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Urban heat, Land surface temperature (LST), Near Surface air temperature (NSAT), Mobile monitoring, Land cover


The distinction between satellite-based land surface temperature (LST) and air temperature has become an increasingly important part of managing urban heat islands. While the preponderance of urban heat research relies on LST, the emergence of a growing infrastructure of publicly available consumer oriented, ground-based sensor networks has offered an alternative for characterizing microscale differences in temperatures. Recent evidence suggests large differences between LST and air temperatures, yet discerning the reason for these differences between satellite-derived measurements of urban heat islands (UHI) and ground-based measurements of air temperature remains largely unresolved. In this study, we draw on an unusually robust and spatially exhaustive dataset of air temperature in two distinct bioclimates—Portland, Oregon, USA andWashington, D.C., USA—to evaluate the role of land cover on temperature. Our findings suggest that LST in highly built environments is consistently higher than recorded air temperatures, at times varying upwards of 15-degree Celsius, while forested areas contain between 2.5 and 3.5-degree Celsius lower temperatures than LST would otherwise indicate. Furthermore, our analyses points to the effects of land use and land cover features and other geophysical processes may have in determining differences in heat measurements across the two locations. The strength of the present analyses also highlights the importance of hyperlocal scales of data used in conjunction with coarser grain satellite derived data to inform urban heat assessments. Our results suggest a consistent pattern in both study areas, which can further our capacity to develop predictive models of air temperature using freely available descriptions of LST.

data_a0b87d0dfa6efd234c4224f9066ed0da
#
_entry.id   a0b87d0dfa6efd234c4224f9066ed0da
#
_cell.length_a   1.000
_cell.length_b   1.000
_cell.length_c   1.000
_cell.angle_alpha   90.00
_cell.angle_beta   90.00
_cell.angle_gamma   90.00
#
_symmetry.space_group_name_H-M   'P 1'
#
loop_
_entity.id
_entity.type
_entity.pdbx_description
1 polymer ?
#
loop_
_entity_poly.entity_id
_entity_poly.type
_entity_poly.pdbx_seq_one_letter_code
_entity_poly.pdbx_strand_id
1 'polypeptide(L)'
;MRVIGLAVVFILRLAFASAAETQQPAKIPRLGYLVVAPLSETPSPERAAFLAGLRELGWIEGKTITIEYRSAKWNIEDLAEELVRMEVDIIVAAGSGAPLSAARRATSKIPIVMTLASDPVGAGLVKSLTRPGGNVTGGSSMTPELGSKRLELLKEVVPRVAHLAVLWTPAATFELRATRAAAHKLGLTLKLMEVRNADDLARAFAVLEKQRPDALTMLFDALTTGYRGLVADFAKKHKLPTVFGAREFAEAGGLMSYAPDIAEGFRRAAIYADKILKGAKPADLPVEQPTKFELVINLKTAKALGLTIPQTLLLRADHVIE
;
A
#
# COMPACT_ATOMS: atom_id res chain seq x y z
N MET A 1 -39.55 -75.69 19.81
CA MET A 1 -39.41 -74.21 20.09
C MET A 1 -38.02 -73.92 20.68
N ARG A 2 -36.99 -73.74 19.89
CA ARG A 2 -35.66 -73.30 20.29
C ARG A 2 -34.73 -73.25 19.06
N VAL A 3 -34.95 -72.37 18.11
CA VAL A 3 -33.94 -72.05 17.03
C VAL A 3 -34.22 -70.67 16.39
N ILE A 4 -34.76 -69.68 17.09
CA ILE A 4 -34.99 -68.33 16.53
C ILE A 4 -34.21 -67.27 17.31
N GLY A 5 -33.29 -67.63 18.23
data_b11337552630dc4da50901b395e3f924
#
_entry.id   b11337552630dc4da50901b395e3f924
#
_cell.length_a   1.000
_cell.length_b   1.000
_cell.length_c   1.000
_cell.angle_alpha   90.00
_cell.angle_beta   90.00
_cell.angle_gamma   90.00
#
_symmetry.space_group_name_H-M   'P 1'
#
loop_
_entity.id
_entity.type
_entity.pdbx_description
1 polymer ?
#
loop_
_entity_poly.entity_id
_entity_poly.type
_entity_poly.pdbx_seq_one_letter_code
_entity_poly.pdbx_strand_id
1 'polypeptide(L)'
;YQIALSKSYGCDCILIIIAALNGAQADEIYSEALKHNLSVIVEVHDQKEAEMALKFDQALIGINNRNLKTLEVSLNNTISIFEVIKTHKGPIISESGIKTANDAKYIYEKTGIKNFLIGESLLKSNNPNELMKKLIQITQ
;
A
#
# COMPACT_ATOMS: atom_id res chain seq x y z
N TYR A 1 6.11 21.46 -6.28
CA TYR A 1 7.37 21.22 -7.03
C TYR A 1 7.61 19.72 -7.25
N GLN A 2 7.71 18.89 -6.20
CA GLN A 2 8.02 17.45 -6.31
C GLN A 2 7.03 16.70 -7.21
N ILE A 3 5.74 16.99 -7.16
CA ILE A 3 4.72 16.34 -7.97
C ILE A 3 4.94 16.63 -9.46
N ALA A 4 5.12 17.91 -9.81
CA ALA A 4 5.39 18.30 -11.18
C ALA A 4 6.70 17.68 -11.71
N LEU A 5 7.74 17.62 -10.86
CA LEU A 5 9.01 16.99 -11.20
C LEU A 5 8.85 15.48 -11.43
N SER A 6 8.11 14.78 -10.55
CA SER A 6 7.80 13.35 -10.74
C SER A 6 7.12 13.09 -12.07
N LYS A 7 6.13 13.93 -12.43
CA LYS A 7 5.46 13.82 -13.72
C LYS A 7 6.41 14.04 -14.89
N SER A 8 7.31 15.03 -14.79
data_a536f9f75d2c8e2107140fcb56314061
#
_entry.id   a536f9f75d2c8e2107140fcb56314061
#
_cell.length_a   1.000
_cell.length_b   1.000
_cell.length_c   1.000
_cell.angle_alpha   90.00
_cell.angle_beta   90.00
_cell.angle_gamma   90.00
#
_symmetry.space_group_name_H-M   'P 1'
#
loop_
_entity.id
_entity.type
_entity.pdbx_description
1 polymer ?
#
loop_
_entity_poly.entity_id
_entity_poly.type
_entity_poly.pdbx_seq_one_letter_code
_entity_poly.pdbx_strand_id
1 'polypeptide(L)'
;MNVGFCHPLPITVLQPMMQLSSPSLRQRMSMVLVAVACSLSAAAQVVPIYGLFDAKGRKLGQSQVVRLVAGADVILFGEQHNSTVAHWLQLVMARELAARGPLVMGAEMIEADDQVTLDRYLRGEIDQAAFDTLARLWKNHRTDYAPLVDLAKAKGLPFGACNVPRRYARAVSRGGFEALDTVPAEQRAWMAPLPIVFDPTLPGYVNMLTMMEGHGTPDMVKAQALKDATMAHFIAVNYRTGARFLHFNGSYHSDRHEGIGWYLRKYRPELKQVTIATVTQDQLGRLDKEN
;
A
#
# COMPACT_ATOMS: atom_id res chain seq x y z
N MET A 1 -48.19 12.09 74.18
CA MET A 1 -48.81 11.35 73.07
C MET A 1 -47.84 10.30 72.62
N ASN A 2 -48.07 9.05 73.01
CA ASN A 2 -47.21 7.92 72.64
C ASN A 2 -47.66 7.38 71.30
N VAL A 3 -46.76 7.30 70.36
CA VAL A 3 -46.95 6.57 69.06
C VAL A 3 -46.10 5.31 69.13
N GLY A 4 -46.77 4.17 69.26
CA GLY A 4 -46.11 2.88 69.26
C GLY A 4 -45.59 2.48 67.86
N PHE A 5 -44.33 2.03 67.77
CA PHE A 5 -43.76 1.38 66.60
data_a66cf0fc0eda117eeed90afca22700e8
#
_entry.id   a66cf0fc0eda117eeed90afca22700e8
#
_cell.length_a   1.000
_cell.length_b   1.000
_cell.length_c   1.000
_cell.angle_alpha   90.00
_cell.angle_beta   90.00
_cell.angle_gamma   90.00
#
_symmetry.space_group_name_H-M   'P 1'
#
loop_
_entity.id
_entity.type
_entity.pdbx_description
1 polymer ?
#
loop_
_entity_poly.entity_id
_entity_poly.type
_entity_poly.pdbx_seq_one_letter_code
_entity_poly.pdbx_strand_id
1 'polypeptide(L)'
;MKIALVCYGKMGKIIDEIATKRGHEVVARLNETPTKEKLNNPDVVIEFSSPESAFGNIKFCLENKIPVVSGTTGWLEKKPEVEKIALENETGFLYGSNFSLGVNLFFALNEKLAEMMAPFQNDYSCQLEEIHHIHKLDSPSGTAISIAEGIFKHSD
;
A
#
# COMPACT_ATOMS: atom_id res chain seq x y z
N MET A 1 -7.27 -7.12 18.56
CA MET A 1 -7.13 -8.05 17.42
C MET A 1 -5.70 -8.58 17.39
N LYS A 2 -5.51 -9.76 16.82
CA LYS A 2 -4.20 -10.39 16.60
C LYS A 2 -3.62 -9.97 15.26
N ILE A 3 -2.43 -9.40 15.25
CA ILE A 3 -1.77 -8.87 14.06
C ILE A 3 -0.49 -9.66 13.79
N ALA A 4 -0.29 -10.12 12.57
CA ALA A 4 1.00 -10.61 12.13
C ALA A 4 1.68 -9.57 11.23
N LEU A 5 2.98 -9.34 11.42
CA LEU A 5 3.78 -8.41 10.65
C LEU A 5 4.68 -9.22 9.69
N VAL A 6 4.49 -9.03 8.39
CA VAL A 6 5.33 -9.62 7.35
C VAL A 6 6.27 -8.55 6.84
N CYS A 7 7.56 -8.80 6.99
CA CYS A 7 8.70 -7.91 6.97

Copyright: © 2023 by the authors. Licensee MDPI, Basel, Switzerland. This article is an open access article distributed under the terms and conditions of the Creative Commons Attribution (CC BY) license (https:// 4.0/).



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